Running isn’t the only exercise you should watch out for
Can your workout be the reason your joints are aching? Certain sports can wreck your knees more than others, according to a new review published in the Journal of Athletic Training.
Researchers analyzed 17 studies that evaluated the link between sports and knee osteoarthritis—the wearing down of your joints, which can lead to instability and pain—in nearly 3,800 elite-level athletes.
They found that athletes involved in soccer, long distance running, soccer, competitive weightlifting, and wrestling were significantly more likely to experience knee osteoarthritis than guys who played other elite-level sports or didn’t play sports at all.
In fact, men who participated in those high-risk sports were 3 to 7 times more likely to endure knee osteoarthritis than guys who participated in basketball, boxing, shooting, and track and field, the researchers found. (Here are 4 things young, active guys do that ruin their joints.)
Of those sports, elite-level competitive weightlifting posed the biggest threat to the athletes’ knees, closely followed by both elite and non-elite level soccer.
That’s likely because those sports require high-intensity exercise and puts stress on your joints, which can lead to knee injury, the review concludes.
“It is important to note that most of these sports involve a high risk of injury and have lots of loading on the knee joint,” leady study author Jeffrey B. Driban of Tufts Medical Center in Boston told Reuters. “For example, Olympic-level marathon runners expose their joints to many more miles per week than a typical runner. Or alternatively, elite-level weight-lifters expose their joints to much greater forces during each repetition than the typical person in a weight room.”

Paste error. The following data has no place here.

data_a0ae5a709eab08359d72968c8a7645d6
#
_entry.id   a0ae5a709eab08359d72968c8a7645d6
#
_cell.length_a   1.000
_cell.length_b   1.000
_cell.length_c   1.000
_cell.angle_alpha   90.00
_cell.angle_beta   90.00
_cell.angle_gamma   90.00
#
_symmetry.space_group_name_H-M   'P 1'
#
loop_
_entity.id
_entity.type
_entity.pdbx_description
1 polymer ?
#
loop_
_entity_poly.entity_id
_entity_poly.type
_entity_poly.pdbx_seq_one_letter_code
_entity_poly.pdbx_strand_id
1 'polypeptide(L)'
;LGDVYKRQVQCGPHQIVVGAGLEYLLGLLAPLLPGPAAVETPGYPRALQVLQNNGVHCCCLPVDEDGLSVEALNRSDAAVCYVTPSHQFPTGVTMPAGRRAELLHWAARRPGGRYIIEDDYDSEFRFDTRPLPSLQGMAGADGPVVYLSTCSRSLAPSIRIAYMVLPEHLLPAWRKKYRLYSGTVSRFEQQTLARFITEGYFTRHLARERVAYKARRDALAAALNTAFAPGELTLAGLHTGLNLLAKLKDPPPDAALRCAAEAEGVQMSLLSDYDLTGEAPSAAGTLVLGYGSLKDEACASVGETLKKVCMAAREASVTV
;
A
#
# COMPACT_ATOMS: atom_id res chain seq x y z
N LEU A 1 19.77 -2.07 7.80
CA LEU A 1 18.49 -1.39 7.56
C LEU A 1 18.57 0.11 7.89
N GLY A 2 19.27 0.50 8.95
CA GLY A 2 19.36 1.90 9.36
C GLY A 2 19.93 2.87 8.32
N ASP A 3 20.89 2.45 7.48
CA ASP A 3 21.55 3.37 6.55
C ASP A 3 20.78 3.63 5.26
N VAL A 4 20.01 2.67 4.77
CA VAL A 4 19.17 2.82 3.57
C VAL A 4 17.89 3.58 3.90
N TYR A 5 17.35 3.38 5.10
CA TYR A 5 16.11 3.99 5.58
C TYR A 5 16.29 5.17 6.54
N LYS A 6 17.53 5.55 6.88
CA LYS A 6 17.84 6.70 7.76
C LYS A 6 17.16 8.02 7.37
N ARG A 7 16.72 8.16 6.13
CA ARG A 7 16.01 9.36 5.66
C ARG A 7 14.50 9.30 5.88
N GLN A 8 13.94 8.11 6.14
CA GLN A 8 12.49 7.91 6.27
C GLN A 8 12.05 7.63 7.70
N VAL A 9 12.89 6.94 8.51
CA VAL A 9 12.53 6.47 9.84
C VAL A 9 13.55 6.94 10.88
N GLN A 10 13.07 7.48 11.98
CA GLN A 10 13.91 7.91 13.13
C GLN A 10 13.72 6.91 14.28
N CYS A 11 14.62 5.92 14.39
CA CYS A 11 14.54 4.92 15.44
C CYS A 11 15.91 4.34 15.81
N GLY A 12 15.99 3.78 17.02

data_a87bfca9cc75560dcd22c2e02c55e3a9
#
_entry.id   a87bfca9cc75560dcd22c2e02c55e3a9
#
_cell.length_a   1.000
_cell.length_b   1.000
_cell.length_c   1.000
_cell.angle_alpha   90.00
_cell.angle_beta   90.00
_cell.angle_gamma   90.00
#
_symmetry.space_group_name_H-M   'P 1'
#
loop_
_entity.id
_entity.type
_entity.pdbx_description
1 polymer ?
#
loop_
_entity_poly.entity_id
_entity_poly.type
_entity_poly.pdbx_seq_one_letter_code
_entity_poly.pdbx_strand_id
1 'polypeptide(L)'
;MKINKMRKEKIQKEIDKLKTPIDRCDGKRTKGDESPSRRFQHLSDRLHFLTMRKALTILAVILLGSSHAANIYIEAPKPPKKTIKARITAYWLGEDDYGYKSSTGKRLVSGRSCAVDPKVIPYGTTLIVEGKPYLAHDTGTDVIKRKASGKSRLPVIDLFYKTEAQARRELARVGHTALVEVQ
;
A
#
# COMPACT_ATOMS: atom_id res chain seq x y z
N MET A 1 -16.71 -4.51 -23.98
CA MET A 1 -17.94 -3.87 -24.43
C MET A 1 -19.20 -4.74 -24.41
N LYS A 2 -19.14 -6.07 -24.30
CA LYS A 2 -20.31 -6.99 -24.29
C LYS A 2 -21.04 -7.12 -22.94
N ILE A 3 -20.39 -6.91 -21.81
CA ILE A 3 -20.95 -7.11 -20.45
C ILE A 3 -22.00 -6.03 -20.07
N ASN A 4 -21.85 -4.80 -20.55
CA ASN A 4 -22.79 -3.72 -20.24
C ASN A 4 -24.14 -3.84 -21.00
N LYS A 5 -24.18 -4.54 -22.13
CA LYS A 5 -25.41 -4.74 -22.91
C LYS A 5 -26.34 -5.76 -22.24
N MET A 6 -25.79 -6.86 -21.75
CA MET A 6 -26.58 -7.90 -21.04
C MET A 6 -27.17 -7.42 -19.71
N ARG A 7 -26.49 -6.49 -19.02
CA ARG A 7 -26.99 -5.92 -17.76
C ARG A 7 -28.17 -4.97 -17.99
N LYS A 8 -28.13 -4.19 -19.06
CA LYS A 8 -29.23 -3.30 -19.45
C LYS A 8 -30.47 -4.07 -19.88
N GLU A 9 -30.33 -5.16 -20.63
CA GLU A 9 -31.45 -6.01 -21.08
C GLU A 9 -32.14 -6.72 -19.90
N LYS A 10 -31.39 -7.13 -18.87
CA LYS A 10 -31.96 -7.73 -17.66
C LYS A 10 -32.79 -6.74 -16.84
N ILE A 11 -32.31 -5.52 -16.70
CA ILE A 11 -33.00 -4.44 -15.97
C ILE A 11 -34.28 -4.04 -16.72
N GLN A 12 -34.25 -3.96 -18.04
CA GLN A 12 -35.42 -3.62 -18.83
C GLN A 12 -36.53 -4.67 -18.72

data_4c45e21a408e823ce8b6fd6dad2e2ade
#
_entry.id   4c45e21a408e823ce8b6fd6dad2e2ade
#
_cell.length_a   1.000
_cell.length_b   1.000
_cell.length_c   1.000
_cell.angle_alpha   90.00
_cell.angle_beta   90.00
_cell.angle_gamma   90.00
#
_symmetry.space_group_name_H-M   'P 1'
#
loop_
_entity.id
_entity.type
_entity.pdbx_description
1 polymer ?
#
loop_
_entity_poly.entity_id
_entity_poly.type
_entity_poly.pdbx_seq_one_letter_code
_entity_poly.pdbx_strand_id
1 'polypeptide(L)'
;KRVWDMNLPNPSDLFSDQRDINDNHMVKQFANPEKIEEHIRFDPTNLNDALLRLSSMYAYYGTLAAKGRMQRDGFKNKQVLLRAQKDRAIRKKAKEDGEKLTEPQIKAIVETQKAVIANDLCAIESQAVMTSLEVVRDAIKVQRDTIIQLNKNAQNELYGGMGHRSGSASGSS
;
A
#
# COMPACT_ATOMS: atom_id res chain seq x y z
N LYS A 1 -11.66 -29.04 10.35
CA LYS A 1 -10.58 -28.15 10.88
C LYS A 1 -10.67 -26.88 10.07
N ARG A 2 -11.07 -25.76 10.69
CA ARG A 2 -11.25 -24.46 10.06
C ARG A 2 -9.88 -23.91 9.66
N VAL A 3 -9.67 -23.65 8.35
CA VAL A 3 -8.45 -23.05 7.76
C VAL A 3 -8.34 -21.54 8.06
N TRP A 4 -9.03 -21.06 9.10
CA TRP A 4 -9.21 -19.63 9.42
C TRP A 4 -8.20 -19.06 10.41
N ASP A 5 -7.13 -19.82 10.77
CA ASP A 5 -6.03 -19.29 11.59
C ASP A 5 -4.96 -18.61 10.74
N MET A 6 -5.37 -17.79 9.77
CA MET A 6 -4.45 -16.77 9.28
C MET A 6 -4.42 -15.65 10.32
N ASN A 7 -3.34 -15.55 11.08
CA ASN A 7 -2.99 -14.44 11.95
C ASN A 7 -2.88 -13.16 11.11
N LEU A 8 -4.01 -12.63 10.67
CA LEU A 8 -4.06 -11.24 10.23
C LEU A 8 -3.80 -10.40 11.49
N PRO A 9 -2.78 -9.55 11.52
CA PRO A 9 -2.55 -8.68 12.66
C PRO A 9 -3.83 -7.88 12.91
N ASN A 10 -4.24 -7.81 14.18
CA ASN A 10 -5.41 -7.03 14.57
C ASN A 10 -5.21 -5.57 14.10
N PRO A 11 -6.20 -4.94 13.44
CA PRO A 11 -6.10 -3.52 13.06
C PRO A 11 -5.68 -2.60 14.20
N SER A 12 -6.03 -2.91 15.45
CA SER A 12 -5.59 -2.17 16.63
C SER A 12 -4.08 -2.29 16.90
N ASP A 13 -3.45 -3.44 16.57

But if you’re not training for a marathon, your daily run might actually help protect your knees and make your bones stronger. That holds for weight lifting, too. For the average guy, lifting weights is important, since it can help you build muscle and maintain a healthy weight.
So if you’re experiencing knee pain, you don’t need to swear off your favorite workout entirely—just make sure you’re not skipping your warm-up, pushing yourself too hard, or falling into these other habits that wreck your knees.
Stretching properly can help, too. Try this 2-minute drill first thing in the morning, or before or after your next lower-body workout. But if your aches continue, it might be best to loop in your doctor.